A legislative proposal to make the assault of a public school teacher by a student an automatic felony worries some groups and lawmakers who are concerned it could create unintended, lifelong consequences for young people.
After former Executive Director Dana Cope resigned over financial improprieties, the new leader says changes are underway. But some ask why the SEANC executive committee, which zealously defended Cope is still in power.
With little discussion and no study, North Carolina legislators are attempting to severely weaken an environmental regulation that has been on the books since 1971. They say it’s outdated and unnecessarily costly.
After a Senate committee endorsed a bill ordering the layoffs of 81 state Department of Transportation workers, Transportation Secretary Tony Tata persuaded the sponsor Wednesday to cancel the legislation, a Tata spokesman said.
Drivers would be spared the state’s $250 penalty for speeding through highway work zones, under legislation moving quickly through the House, in cases where no construction workers were present at the time.
An N.C. Senate committee postponed a vote Tuesday on a bill to put the 308-acre Dorothea Dix property up for bid and revoke a deal reached between Raleigh leaders and Gov. Pat McCrory to create a park.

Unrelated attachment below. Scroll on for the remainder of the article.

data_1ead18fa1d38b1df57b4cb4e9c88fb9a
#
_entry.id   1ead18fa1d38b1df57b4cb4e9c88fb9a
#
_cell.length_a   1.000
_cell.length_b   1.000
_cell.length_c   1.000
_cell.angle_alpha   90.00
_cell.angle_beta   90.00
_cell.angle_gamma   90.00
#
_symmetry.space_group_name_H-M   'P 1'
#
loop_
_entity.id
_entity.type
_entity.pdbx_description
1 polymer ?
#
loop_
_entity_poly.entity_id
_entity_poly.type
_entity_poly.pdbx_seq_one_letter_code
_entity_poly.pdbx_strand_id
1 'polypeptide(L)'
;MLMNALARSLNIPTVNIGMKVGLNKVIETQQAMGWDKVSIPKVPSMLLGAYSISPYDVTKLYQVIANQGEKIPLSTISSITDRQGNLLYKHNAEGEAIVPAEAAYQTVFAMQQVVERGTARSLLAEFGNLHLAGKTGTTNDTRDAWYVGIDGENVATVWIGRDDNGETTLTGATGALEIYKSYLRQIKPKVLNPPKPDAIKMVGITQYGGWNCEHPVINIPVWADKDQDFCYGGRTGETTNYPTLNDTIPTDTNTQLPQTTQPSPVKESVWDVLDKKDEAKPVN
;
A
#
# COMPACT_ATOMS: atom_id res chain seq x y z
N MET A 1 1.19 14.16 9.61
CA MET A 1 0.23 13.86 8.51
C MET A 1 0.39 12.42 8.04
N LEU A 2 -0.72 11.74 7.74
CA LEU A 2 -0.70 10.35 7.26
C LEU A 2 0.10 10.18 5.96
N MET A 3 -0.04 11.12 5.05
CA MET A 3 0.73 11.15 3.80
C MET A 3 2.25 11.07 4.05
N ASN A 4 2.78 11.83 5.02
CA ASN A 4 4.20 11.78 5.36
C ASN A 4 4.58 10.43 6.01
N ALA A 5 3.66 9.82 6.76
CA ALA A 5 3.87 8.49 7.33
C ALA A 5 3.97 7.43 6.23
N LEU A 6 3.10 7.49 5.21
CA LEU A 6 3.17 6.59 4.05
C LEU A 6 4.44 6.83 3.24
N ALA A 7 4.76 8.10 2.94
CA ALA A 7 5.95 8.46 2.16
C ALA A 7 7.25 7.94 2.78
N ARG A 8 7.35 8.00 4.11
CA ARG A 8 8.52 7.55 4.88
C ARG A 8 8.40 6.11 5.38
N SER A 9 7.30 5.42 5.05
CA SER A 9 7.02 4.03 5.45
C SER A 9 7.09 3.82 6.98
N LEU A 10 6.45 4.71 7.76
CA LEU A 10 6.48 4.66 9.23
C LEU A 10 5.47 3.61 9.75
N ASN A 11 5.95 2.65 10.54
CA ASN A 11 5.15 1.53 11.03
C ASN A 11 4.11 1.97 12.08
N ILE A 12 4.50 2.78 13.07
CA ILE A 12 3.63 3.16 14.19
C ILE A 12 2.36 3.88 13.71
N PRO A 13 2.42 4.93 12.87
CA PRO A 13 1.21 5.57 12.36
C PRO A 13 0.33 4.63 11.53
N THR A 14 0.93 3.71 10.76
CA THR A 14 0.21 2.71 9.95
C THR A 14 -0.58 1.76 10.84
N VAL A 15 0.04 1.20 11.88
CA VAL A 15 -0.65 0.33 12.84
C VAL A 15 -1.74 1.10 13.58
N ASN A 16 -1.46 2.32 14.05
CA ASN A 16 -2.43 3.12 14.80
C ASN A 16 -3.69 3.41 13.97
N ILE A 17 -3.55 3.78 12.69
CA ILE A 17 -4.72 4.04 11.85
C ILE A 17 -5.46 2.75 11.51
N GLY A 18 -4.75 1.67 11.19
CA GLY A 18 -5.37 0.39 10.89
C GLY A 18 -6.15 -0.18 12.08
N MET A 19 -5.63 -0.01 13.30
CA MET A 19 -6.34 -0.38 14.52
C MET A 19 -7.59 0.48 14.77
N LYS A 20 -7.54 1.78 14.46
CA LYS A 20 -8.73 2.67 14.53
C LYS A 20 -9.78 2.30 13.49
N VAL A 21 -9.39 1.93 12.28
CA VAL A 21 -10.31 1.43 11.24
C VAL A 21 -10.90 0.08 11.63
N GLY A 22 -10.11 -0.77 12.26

The state House passed a bill Monday that would put party labels on appellate court candidates. House Bill 8 would reverse a law that has made state Supreme Court and Appeals Court elections nonpartisan since 2004. It passed the House, 69-48 and now goes to the Senate for consideration.
NC hires hundreds of professionals every year on personal services contracts, sometimes at seemingly excessive rates to fill what are supposed to be temporary needs for more doctors, attorneys, engineers and the like. A legislative review has found that the contracts, which cost the state an average of $22 million a year over the past five years, have been so misused that they should be eliminated.
A proposed bill would prohibit homeowners insurance companies from skirting the state’s regulatory process by getting policyholders to sign a “consent to rate” form that agrees to higher rates. Insurance Commissioner Wayne Goodwin opposes the bill, saying it is too broad.